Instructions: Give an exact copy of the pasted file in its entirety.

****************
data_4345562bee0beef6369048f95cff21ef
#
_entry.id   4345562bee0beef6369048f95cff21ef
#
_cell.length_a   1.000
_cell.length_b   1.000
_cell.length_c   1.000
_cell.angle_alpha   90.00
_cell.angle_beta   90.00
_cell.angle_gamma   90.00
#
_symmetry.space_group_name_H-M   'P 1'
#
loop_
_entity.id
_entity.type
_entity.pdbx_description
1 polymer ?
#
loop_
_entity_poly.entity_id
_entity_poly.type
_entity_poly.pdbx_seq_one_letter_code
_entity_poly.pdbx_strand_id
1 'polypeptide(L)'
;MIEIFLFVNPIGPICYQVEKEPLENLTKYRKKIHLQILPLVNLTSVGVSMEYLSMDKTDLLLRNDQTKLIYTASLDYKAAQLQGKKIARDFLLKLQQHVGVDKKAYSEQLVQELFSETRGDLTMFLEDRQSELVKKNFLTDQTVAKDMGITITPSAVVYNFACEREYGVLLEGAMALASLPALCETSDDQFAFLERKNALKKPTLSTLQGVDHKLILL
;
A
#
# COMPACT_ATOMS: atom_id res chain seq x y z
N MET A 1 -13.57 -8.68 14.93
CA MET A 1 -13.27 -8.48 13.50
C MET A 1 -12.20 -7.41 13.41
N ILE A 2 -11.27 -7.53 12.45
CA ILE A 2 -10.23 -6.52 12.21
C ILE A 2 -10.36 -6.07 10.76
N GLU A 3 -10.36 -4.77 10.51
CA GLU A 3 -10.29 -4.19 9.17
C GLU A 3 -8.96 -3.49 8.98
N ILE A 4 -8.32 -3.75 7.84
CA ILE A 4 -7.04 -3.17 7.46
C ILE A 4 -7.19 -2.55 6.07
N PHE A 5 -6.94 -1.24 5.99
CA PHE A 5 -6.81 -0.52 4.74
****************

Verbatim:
data_4345562bee0beef6369048f95cff21ef
#
_entry.id   4345562bee0beef6369048f95cff21ef
#
_cell.length_a   1.000
_cell.length_b   1.000
_cell.length_c   1.000
_cell.angle_alpha   90.00
_cell.angle_beta   90.00
_cell.angle_gamma   90.00
#
_symmetry.space_group_name_H-M   'P 1'
#
loop_
_entity.id
_entity.type
_entity.pdbx_description
1 polymer ?
#
loop_
_entity_poly.entity_id
_entity_poly.type
_entity_poly.pdbx_seq_one_letter_code
_entity_poly.pdbx_strand_id
1 'polypeptide(L)'
;MIEIFLFVNPIGPICYQVEKEPLENLTKYRKKIHLQILPLVNLTSVGVSMEYLSMDKTDLLLRNDQTKLIYTASLDYKAAQLQGKKIARDFLLKLQQHVGVDKKAYSEQLVQELFSETRGDLTMFLEDRQSELVKKNFLTDQTVAKDMGITITPSAVVYNFACEREYGVLLEGAMALASLPALCETSDDQFAFLERKNALKKPTLSTLQGVDHKLILL
;
A
#
# COMPACT_ATOMS: atom_id res chain seq x y z
N MET A 1 -13.57 -8.68 14.93
CA MET A 1 -13.27 -8.48 13.50
C MET A 1 -12.20 -7.41 13.41
N ILE A 2 -11.27 -7.53 12.45
CA ILE A 2 -10.23 -6.52 12.21
C ILE A 2 -10.36 -6.07 10.76
N GLU A 3 -10.36 -4.77 10.51
CA GLU A 3 -10.29 -4.19 9.17
C GLU A 3 -8.96 -3.49 8.98
N ILE A 4 -8.32 -3.75 7.84
CA ILE A 4 -7.04 -3.17 7.46
C ILE A 4 -7.19 -2.55 6.07
N PHE A 5 -6.94 -1.24 5.99
CA PHE A 5 -6.81 -0.52 4.74